Smart meters are the energy gadgets being offered and installed in every household that wants one across England, Scotland and Wales by 2020.
By the end of the programme, which began in 2016, around 53 million smart meters will be fitted in over 30 million premises, according to the government – which is spearheading the scheme.
But providers, consumers and industry bodies have reported problems with the roll-out.
Moneywise explores what’s happened and looks at whether a smart meter is right for you.
A smart meter is a tool (or tools if you have gas and electricity) you can have installed in your home – usually where your existing meters are – which sends automatic digital meter readings to your energy provider.
This means bills should be far more accurate than at present, when they are estimated, and it saves householders from having to submit their own meter readings.
On installation, you’ll receive an in-home display gadget detailing how much gas and electricity you’re using, as well as the cost. According to the government, this will help households to manage their energy usage better, save money, and reduce emissions.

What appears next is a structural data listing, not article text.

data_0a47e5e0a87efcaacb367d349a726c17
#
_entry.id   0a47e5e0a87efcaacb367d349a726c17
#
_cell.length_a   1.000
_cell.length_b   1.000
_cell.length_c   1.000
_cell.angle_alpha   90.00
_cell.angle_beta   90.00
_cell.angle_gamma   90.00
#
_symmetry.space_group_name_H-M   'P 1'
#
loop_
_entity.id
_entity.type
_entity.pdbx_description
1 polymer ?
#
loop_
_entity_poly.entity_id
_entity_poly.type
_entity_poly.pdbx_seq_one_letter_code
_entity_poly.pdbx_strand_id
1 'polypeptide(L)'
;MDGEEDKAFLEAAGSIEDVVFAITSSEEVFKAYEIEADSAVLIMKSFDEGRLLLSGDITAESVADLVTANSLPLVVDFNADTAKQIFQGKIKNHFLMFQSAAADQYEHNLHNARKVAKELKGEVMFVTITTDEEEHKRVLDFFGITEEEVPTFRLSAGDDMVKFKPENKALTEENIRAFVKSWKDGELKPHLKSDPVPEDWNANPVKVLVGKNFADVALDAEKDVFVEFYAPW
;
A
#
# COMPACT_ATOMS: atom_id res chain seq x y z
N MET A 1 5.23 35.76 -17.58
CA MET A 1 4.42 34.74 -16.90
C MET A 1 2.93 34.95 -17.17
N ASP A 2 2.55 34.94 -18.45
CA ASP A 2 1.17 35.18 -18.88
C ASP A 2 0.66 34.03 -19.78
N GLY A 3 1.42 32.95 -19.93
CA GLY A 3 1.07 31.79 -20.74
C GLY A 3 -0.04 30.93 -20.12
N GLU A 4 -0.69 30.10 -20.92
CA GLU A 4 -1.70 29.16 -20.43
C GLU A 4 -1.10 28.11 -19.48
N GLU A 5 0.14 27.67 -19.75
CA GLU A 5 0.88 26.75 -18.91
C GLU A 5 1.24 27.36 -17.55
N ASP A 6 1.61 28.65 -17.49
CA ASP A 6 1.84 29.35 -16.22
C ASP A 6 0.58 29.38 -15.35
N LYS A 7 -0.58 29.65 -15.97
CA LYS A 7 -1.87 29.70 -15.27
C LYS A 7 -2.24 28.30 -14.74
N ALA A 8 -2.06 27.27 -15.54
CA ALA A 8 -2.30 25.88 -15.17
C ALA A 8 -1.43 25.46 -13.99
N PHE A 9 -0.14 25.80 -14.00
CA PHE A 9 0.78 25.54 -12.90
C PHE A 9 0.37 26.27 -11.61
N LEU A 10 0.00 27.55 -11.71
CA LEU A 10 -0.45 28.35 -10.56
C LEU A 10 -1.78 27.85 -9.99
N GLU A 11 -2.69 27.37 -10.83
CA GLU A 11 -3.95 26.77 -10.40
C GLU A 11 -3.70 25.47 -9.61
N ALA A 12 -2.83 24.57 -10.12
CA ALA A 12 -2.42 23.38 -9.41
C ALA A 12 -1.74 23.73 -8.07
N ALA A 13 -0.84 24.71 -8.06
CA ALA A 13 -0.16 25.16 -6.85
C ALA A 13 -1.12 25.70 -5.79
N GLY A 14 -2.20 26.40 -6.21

Smart Energy GB – the company communicating the smart meter roll-out – adds that smart meters will enable households with prepayment meters to top up their energy online or over the phone rather than having to go to a shop (although they can continue to do this should they wish).
Another point to consider is that some suppliers are offering their cheapest average tariffs to customers who take out smart meters with them.
According to energy comparison site uSwitch, British Gas and First Utility’s cheapest tariffs are only available to households that already have a smart meter with them or to those who take out a smart meter with them. These tariffs cost £916 and £995 respectively per year.
However, while they are the cheapest average annual tariffs offered by these suppliers, they don’t beat the current cheapest deal on the market open to everyone, which is £807 from Outfox the Market.
There have also been some major issues with the smart meter programme. Here are the five key problems.
1. Not all households can get a smart meter to begin with
Moneywise spoke to 11 energy providers, including the Big Six. We found that some are installing smart meters to priority customers to begin with – such as to prepayment meter customers – while others are rolling out meters area by area, which means you may need to get in the queue.
Other providers exclude homes with prepayment meters or solar panels, although by 2020 every household will have to be offered a meter – see the table below for full details.